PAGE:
The pricing of the cocoa commodity is a major constraint in the country, especially for farmers who, out of ignorance, are cheated by some unscrupulous agents, according to GROW-Liberia Team leader, Yoquai Lavala.
“Maybe some have been getting their fair share, but some have not been,” he says. “It has not been a fair process for everyone.”
The price of cocoa is supposed to be passed down to traders who are duly registered with the arm of the government that has oversight responsibility, but this seems not to be the case.
“I can tell you from all indications that farmers have not been having their fair share of the produce,” he said.
It is against this backdrop that GROW is collaborating with Liberia Agricultural Commodities Regulatory Authority (LACRA), formerly the Liberia Produce and Marketing Company (LPMC), which manages the sector, to ensure that cocoa farmers get their just returns on their produce.
Lavala spoke when he and his team, which also included the Result Management Director Ritesh Prasad and the Intervention Assistant Joseph B. Johnson, made a donation of a computer set and its accompanying subscription to LACRA.
GROW, under the arrangement, is responsible for the provision of technical support to LACRA to help develop a sustainable market price information system to disseminate market price information to cocoa farmers at the point of sale. GROW is also facilitating and funding for seven months, the dissemination of cocoa prices on eight rural and national radio stations in Bong, Lofa, Montserrado and Nimba counties.
“So what we want to do is to make sure that everybody along the value chain understands the pricing, including the guy who is willing to pay for it, the one who is doing the aggregation of the trading, and the one who is producing it,” he said.
In this way, Lavala added, there will be some level of fairness in the pricing process. “This is why we are going into the villages and the community radio stations. We will even start to put billboards up that even people who are not into the sector will have an understanding of the pricing,” the GROW team leader said.
He said it is how the rubber sector in the country is structured. “You cannot tell any rubber farmer that he does not know the price. This is the same thing we want to do in the cocoa sector,” he said.
GROW, through its partner African Venture Limited (AVL), currently works with 3,000 UTZ certified cocoa farmers in several communities in Nimba.
UTZ is the world’s largest cocoa certification program working together with key industry members such as Mars, Nestle and Heinz to create an efficient sustainable program.
These are the people that have been certified to sell cocoa, Lavala said and indicated that there are additional three or four thousand farmers that “we have started working with but have not certified. We already have a partnership with another cooperative that is located in Massa-Bolahun, Lofa County.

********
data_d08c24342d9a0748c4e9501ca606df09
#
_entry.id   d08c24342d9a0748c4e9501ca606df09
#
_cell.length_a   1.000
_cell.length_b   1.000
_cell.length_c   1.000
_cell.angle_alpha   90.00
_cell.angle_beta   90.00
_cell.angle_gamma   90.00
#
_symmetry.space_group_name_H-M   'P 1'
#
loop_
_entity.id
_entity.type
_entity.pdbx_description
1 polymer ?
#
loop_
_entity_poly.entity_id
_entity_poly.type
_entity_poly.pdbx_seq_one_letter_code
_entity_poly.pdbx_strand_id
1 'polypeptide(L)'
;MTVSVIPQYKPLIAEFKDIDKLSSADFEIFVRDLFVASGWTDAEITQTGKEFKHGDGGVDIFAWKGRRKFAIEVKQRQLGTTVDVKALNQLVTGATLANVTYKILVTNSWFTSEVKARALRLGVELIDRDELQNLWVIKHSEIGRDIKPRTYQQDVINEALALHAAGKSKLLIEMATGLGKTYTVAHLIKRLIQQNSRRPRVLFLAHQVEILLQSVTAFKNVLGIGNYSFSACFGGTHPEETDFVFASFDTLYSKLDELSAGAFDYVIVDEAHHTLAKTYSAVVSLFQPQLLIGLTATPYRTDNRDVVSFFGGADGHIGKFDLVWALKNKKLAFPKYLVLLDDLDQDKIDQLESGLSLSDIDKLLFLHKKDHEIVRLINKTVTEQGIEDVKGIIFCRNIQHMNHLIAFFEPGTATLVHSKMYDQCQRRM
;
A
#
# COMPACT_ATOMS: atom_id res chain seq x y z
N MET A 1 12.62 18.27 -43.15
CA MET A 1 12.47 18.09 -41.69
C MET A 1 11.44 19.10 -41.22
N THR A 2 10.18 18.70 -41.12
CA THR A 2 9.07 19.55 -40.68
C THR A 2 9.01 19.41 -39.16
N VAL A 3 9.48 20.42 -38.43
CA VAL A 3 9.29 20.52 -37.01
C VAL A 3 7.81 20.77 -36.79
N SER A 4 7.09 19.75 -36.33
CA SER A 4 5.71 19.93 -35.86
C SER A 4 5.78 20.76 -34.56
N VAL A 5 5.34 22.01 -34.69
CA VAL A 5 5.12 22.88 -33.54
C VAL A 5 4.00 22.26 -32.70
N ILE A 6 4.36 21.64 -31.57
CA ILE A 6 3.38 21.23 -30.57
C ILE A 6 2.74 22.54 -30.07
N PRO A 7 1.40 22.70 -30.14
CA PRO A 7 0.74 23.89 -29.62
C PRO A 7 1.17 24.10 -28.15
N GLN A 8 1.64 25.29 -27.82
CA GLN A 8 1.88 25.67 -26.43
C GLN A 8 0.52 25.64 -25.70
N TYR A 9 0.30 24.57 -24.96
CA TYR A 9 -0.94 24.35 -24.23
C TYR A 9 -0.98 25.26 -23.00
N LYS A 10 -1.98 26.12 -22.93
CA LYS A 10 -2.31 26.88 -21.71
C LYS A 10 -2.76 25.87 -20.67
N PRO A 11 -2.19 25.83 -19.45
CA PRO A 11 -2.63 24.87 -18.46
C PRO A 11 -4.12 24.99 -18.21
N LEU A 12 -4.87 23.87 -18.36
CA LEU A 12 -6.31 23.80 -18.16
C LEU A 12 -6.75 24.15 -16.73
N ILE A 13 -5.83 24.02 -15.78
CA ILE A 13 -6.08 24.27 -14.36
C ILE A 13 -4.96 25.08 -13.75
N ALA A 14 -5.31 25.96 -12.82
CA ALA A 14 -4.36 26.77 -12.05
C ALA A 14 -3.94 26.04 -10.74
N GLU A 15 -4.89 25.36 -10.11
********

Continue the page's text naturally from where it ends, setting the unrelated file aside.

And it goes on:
“Understanding the level of work we have done in Nimba, we now want to test this in Lofa. Once we see that both are working then with the requisite government institutions we will make this a nationwide initiative,” he said.
Lavala noted there are indications that cocoa will make a big boost in the agriculture sector in the near future, adding that Liberia could have competitive advantage in this sector. “The fact that we have deciduous forest, and our climatic condition adjusts well with perennial crops makes cocoa one of the best crops for us. At the same time it is a forested crop. If you manage it well, most of our natural forest here can be preserved. So it works well for Liberia,” he stated.
The GROW donation was received by LACRA’s Deputy Managing Director for Administration, Andrew Allakamenin, who lauded GROW for intervening in such a critical area.
“We have been thinking about this for some time now and your intervention is timely,” Allakamenin said, also calling on the entity to help construct warehouses to address the challenges of storage.
He acknowledged that although the Internet and radio stations are vital media to convey information to the local farmers, Grow-Liberia should also think about erecting billboards in the community to post the prices of cocoa and other vital information within the sector.
“I want to thank you for the donation. We look forward with more networking when the new government takes over.
“Our indicative price helps the farmers to bargain. To some extent farmers need financial help, support, fermentation process. When LACRA comes into place, the sector will boom,” the LPMC Deputy Managing Director noted.
Meanwhile, Grow-Liberia has renovated a warehouse in Karnplay and built one in Buutuo that is able to take in 800 tons of cocoa; and in addition provided 25 dryers to farmers with each holding up to 400 kilograms of cocoa.
“We conducted a market survey analysis within the cocoa sector and we found out that warehousing was a major problem,” Mr. Joseph Johnson, another official, said. “There is nowhere to stack the cocoa; so as a result it is exposed to the heat and too much air and the moisture content gets so high. At that level, you cannot sell the cocoa at the price you want to.”